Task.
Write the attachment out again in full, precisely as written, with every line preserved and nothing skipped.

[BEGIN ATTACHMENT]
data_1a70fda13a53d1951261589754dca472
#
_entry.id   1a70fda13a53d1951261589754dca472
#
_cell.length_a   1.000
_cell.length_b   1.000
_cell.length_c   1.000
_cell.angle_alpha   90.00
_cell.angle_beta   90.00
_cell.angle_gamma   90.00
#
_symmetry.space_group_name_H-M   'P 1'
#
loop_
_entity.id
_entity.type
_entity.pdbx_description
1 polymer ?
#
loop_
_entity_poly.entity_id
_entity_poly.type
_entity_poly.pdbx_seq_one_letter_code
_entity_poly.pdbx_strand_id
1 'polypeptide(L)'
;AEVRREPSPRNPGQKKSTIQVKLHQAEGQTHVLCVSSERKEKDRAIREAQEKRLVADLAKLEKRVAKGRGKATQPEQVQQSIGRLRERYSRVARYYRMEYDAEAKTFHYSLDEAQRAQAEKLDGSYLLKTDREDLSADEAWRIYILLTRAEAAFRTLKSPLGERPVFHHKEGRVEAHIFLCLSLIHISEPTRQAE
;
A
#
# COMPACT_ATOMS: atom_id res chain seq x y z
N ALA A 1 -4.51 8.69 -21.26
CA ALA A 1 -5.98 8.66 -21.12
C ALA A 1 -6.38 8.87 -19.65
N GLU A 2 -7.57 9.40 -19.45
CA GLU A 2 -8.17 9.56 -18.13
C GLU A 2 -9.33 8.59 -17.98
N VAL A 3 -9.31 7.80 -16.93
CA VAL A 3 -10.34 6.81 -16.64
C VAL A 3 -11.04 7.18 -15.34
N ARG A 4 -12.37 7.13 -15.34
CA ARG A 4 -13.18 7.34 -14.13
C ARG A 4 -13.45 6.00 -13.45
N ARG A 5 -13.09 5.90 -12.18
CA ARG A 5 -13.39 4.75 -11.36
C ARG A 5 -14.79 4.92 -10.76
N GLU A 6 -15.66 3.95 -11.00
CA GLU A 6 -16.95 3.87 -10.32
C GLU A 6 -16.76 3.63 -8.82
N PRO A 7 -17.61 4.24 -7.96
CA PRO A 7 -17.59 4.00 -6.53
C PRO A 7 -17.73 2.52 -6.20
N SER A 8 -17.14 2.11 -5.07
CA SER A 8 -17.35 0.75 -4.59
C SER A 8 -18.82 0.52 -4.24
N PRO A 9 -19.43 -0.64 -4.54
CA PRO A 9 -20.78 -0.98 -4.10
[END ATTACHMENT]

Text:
data_1a70fda13a53d1951261589754dca472
#
_entry.id   1a70fda13a53d1951261589754dca472
#
_cell.length_a   1.000
_cell.length_b   1.000
_cell.length_c   1.000
_cell.angle_alpha   90.00
_cell.angle_beta   90.00
_cell.angle_gamma   90.00
#
_symmetry.space_group_name_H-M   'P 1'
#
loop_
_entity.id
_entity.type
_entity.pdbx_description
1 polymer ?
#
loop_
_entity_poly.entity_id
_entity_poly.type
_entity_poly.pdbx_seq_one_letter_code
_entity_poly.pdbx_strand_id
1 'polypeptide(L)'
;AEVRREPSPRNPGQKKSTIQVKLHQAEGQTHVLCVSSERKEKDRAIREAQEKRLVADLAKLEKRVAKGRGKATQPEQVQQSIGRLRERYSRVARYYRMEYDAEAKTFHYSLDEAQRAQAEKLDGSYLLKTDREDLSADEAWRIYILLTRAEAAFRTLKSPLGERPVFHHKEGRVEAHIFLCLSLIHISEPTRQAE
;
A
#
# COMPACT_ATOMS: atom_id res chain seq x y z
N ALA A 1 -4.51 8.69 -21.26
CA ALA A 1 -5.98 8.66 -21.12
C ALA A 1 -6.38 8.87 -19.65
N GLU A 2 -7.57 9.40 -19.45
CA GLU A 2 -8.17 9.56 -18.13
C GLU A 2 -9.33 8.59 -17.98
N VAL A 3 -9.31 7.80 -16.93
CA VAL A 3 -10.34 6.81 -16.64
C VAL A 3 -11.04 7.18 -15.34
N ARG A 4 -12.37 7.13 -15.34
CA ARG A 4 -13.18 7.34 -14.13
C ARG A 4 -13.45 6.00 -13.45
N ARG A 5 -13.09 5.90 -12.18
CA ARG A 5 -13.39 4.75 -11.36
C ARG A 5 -14.79 4.92 -10.76
N GLU A 6 -15.66 3.95 -11.00
CA GLU A 6 -16.95 3.87 -10.32
C GLU A 6 -16.76 3.63 -8.82
N PRO A 7 -17.61 4.24 -7.96
CA PRO A 7 -17.59 4.00 -6.53
C PRO A 7 -17.73 2.52 -6.20
N SER A 8 -17.14 2.11 -5.07
CA SER A 8 -17.35 0.75 -4.59
C SER A 8 -18.82 0.52 -4.24
N PRO A 9 -19.43 -0.64 -4.54
CA PRO A 9 -20.78 -0.98 -4.10